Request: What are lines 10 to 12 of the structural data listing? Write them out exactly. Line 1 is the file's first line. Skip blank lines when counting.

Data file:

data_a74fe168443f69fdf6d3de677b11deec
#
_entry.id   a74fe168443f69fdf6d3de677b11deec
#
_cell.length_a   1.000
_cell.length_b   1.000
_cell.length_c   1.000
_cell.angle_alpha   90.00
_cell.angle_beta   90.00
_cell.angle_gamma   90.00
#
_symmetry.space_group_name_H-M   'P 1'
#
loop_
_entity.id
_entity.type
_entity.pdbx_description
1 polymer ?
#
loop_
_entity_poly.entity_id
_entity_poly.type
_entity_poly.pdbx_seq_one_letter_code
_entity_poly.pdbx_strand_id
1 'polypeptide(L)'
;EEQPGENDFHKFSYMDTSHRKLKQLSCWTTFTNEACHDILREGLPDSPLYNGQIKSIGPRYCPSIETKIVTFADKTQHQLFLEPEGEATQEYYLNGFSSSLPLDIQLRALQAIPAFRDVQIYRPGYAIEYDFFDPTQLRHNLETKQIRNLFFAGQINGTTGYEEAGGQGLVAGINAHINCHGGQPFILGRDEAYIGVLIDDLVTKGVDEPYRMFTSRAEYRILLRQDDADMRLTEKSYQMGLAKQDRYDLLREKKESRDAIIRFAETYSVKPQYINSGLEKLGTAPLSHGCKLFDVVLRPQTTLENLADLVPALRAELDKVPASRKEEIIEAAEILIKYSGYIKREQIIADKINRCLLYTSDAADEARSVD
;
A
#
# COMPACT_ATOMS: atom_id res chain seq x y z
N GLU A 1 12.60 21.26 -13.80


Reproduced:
_cell.angle_gamma   90.00
#
_symmetry.space_group_name_H-M   'P 1'